1993 / 2月
Sunny Hsiao /tr. by Jonathan Barnard
Thirty years ago Li Lin-tsan, then deputy director of the National Palace Museum, escorted a collection of national treasures to America for an exhibition. There, one member of the public stood for two hours in front of "Bamboo Pigeons" by Li An-chung, the Sung dynasty painter, before gathering the courage to invite Li Lin-tsan home, saying he wanted to show him something. Taken aback, Li apprehensively accepted.
Once there, Li saw just a cage holding two birds identical to the ones in Li An-chung's painting. " You tell me," this foreign friend asked, " Did the artist paint based on my birds, or did the birds grow based on your painting?"
Further back in time, a Northern Chi dynasty artist is said to have painted a pair of sparrows fighting that looked so real the Emperor Wen Hsuan once tried waving them away.
So much for the idea that Chinese paintings of birds aren't realistic. And those who think that the modern style of painting wild birds started in the West, can also think again. (See page 74.)
In the Book of Rites, it is written that "To obtain knowledge, you've got to study the nature of things." And in the Sung dynasty, a high-water mark for empiricism in China, painters stuck to the principle of getting to the bottom of things. When painting they not only observed the physical structure of an animal but also came to a detailed understanding of its anatomy. Comparing the birds in their paintings to actual bird species not only leads one to praise the disciplined attitude of the ancient artists and their ability to paint realistically but also provides evidence to counter the commonly held notion that the painting of birds in their native ecologies has its roots in the West.
But from another angle, whereas the ancient chinese held onto a principle of "loving animals and nature," today we are slowly going down a road of having cast nature aside. Not so long ago, R.O.C. business-men were involved in the killing of seals in South Africa, which was followed by the rhino horn incident and the reckless killing of the black-faced spoonbill. These incidents have challenged the humane philosophy Chinese have traditionally held dear. What should we cast off? And what is worth preserving?
Another art that captures images "true to life" is, of course, photography. Since photography was invented in the West 150 years ago, this technology-cum-art has caught on around the world. And photography, which "preserves the moment for eternity," is also important for recording history.
As photographer Chien Yung-pin says, "From its birth, photography has been characterized by its links to the masses. It can meet the needs of any age, serving as a kind of visual symbolic 'freezing' of cultures in the midst of transformation. Furthermore, these photographs are the most basic resource of local culture."
Taiwan's photography has its roots in the portrait studios of the Japanese era, which provided work for the island's first generation of photographers, many of whom had trained in Japan.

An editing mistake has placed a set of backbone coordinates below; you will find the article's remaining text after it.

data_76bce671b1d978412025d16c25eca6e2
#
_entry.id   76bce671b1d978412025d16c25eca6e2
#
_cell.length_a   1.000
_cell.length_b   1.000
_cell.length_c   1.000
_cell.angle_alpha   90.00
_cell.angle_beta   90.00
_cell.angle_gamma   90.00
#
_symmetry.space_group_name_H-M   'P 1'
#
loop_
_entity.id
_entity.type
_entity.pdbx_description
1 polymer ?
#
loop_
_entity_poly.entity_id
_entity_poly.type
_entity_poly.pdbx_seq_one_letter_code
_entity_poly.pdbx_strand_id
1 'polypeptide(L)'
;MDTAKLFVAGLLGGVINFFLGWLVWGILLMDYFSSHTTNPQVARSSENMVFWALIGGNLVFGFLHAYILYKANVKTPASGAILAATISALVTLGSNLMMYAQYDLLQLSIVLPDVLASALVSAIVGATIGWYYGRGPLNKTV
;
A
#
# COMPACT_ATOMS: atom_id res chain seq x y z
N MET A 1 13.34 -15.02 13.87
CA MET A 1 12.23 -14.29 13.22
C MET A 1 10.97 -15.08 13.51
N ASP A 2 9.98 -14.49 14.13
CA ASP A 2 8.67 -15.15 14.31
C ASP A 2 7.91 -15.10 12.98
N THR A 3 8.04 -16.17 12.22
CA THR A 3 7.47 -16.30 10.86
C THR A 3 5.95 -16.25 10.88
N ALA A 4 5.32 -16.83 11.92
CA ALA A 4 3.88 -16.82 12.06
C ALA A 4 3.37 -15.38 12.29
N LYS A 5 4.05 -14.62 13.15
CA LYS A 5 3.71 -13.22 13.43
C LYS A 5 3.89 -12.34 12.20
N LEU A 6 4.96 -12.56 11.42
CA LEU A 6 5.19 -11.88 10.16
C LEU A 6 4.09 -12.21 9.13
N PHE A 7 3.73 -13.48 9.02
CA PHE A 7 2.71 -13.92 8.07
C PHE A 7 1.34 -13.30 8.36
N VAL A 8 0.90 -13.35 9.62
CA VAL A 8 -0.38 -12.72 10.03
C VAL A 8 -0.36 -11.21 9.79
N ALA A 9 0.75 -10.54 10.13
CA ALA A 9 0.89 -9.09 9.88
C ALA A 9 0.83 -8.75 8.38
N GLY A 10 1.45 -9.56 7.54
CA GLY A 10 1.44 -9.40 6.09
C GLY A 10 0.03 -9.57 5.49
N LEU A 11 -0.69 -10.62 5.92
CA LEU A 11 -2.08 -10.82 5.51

Like so many other senior photographers, Chen Li-hung, who has run her photo studio since the end of the Japanese occupation (see page 24), longs for many of her favorite photos, which were lost during moving or remodeling. . . .
The management office of the Yushan National Park has published a collection of old photographs of the park in a book entitled Jade Mountain: Back to the Beginning. The book not only provides glimpses onto how the park used to look, but is also of much help in current ecological research. From it, one can chart the changes to the forest, its advances and retreats. One photographer, who ran a photo studio for many years, left his family business to his son after he died. When the son found out that people were collecting old photographs of Jade Mountain, he was happily willing to part with them--but only at NT$30,000 a shot. If the price was right, he was even willing to part with his father's old camera.
And for these reasons, there is a lack of photographs documenting the last 100 years of history in Taiwan. Responsibility lies not only with photographers but with all those who are concerned about this issue.
In 1872 the American government established Yellowstone National Park, the world's first national park. Its success helped promote ecological conservation and respect for nature and caused other nations to follow suit.
Today national parks have become a yardstick to measure the degree of a country's advancement, and close to 1000 such parks have been established in over 100 countries or territories around the world.
The first plan for national parks in Taiwan was hatched during the era of the Japanese occupation in 1937. The Taiwan governor's office selected three areas: Jade Mountain and Mt. Ali; Taroko Gorge and Mt. Hehuan; and the area around Mt. Tatun, Mt. Chihsing and Mt. Kua-nyin. But Kenting National Park was the first actually established in 1983.
On January 6, a fire raged in the R.O.C.'s Yushan National Park, burning 125 hectares of forest in just six days and six nights and causing incalculable damage. (See page 112.) Investigations pointed toward man as the source and faulted outdated fire-fighting equipment for allowing the fire to go on as long as it did. How can we make the goal of our national parks to preserve the forests for future generations more than just a mirage? Or to put it another way: How do we go about changing people's attitudes?